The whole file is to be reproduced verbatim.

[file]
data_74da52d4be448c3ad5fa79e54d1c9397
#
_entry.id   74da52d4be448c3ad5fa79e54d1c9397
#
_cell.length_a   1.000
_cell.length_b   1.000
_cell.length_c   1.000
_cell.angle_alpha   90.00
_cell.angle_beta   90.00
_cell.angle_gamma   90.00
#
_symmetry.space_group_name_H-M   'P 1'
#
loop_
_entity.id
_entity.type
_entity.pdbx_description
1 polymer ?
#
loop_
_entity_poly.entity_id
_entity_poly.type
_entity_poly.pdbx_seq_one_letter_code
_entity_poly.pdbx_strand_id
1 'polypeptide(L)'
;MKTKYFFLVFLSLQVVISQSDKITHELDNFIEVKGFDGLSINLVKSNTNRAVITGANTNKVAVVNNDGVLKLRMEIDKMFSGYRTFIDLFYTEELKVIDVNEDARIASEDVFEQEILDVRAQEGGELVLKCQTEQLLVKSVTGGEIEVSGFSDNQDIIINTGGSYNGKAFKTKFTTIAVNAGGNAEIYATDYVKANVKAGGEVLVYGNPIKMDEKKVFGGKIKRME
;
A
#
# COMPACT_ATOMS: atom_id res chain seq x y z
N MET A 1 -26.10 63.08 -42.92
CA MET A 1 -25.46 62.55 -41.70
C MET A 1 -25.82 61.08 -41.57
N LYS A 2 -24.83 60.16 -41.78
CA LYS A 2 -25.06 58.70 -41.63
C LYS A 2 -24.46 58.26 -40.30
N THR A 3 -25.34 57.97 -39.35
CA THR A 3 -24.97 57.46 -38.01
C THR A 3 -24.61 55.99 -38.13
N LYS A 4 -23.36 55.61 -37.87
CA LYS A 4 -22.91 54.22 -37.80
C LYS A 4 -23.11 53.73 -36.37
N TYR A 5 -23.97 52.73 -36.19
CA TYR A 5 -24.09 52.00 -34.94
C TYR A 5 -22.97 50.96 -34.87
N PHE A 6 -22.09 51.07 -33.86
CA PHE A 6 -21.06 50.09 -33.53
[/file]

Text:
data_74da52d4be448c3ad5fa79e54d1c9397
#
_entry.id   74da52d4be448c3ad5fa79e54d1c9397
#
_cell.length_a   1.000
_cell.length_b   1.000
_cell.length_c   1.000
_cell.angle_alpha   90.00
_cell.angle_beta   90.00
_cell.angle_gamma   90.00
#
_symmetry.space_group_name_H-M   'P 1'
#
loop_
_entity.id
_entity.type
_entity.pdbx_description
1 polymer ?
#
loop_
_entity_poly.entity_id
_entity_poly.type
_entity_poly.pdbx_seq_one_letter_code
_entity_poly.pdbx_strand_id
1 'polypeptide(L)'
;MKTKYFFLVFLSLQVVISQSDKITHELDNFIEVKGFDGLSINLVKSNTNRAVITGANTNKVAVVNNDGVLKLRMEIDKMFSGYRTFIDLFYTEELKVIDVNEDARIASEDVFEQEILDVRAQEGGELVLKCQTEQLLVKSVTGGEIEVSGFSDNQDIIINTGGSYNGKAFKTKFTTIAVNAGGNAEIYATDYVKANVKAGGEVLVYGNPIKMDEKKVFGGKIKRME
;
A
#
# COMPACT_ATOMS: atom_id res chain seq x y z
N MET A 1 -26.10 63.08 -42.92
CA MET A 1 -25.46 62.55 -41.70
C MET A 1 -25.82 61.08 -41.57
N LYS A 2 -24.83 60.16 -41.78
CA LYS A 2 -25.06 58.70 -41.63
C LYS A 2 -24.46 58.26 -40.30
N THR A 3 -25.34 57.97 -39.35
CA THR A 3 -24.97 57.46 -38.01
C THR A 3 -24.61 55.99 -38.13
N LYS A 4 -23.36 55.61 -37.87
CA LYS A 4 -22.91 54.22 -37.80
C LYS A 4 -23.11 53.73 -36.37
N TYR A 5 -23.97 52.73 -36.19
CA TYR A 5 -24.09 52.00 -34.94
C TYR A 5 -22.97 50.96 -34.87
N PHE A 6 -22.09 51.07 -33.86
CA PHE A 6 -21.06 50.09 -33.53